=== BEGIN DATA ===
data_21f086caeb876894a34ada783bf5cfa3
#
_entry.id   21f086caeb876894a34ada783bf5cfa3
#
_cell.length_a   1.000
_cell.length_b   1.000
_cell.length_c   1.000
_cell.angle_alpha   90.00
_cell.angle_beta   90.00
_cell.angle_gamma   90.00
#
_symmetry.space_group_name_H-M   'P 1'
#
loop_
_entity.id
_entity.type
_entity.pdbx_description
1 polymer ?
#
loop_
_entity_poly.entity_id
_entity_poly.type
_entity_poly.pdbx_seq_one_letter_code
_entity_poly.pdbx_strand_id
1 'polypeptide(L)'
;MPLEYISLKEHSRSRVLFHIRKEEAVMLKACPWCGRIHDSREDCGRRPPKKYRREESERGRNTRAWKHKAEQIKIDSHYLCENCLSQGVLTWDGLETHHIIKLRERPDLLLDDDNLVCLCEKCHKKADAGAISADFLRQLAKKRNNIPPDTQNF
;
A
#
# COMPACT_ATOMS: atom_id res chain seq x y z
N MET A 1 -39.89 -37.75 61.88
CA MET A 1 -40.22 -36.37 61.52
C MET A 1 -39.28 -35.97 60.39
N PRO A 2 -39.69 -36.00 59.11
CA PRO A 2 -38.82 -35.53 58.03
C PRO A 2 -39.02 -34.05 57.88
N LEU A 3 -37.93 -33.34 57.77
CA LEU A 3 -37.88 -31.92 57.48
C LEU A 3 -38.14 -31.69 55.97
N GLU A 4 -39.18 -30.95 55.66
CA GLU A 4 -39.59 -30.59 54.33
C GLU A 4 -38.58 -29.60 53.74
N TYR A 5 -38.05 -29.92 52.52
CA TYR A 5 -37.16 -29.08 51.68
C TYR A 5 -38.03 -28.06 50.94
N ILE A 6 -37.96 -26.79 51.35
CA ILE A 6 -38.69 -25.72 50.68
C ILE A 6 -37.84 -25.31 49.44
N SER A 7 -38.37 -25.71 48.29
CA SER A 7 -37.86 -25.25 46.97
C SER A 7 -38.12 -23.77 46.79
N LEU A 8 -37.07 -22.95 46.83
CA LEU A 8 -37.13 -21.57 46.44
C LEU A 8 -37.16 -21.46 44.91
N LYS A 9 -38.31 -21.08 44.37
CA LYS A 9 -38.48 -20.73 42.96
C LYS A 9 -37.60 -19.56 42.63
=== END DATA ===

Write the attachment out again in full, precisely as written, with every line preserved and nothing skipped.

data_21f086caeb876894a34ada783bf5cfa3
#
_entry.id   21f086caeb876894a34ada783bf5cfa3
#
_cell.length_a   1.000
_cell.length_b   1.000
_cell.length_c   1.000
_cell.angle_alpha   90.00
_cell.angle_beta   90.00
_cell.angle_gamma   90.00
#
_symmetry.space_group_name_H-M   'P 1'
#
loop_
_entity.id
_entity.type
_entity.pdbx_description
1 polymer ?
#
loop_
_entity_poly.entity_id
_entity_poly.type
_entity_poly.pdbx_seq_one_letter_code
_entity_poly.pdbx_strand_id
1 'polypeptide(L)'
;MPLEYISLKEHSRSRVLFHIRKEEAVMLKACPWCGRIHDSREDCGRRPPKKYRREESERGRNTRAWKHKAEQIKIDSHYLCENCLSQGVLTWDGLETHHIIKLRERPDLLLDDDNLVCLCEKCHKKADAGAISADFLRQLAKKRNNIPPDTQNF
;
A
#
# COMPACT_ATOMS: atom_id res chain seq x y z
N MET A 1 -39.89 -37.75 61.88
CA MET A 1 -40.22 -36.37 61.52
C MET A 1 -39.28 -35.97 60.39
N PRO A 2 -39.69 -36.00 59.11
CA PRO A 2 -38.82 -35.53 58.03
C PRO A 2 -39.02 -34.05 57.88
N LEU A 3 -37.93 -33.34 57.77
CA LEU A 3 -37.88 -31.92 57.48
C LEU A 3 -38.14 -31.69 55.97
N GLU A 4 -39.18 -30.95 55.66
CA GLU A 4 -39.59 -30.59 54.33
C GLU A 4 -38.58 -29.60 53.74
N TYR A 5 -38.05 -29.92 52.52
CA TYR A 5 -37.16 -29.08 51.68
C TYR A 5 -38.03 -28.06 50.94
N ILE A 6 -37.96 -26.79 51.35
CA ILE A 6 -38.69 -25.72 50.68
C ILE A 6 -37.84 -25.31 49.44
N SER A 7 -38.37 -25.71 48.29
CA SER A 7 -37.86 -25.25 46.97
C SER A 7 -38.12 -23.77 46.79
N LEU A 8 -37.07 -22.95 46.83
CA LEU A 8 -37.13 -21.57 46.44
C LEU A 8 -37.16 -21.46 44.91
N LYS A 9 -38.31 -21.08 44.37
CA LYS A 9 -38.48 -20.73 42.96
C LYS A 9 -37.60 -19.56 42.63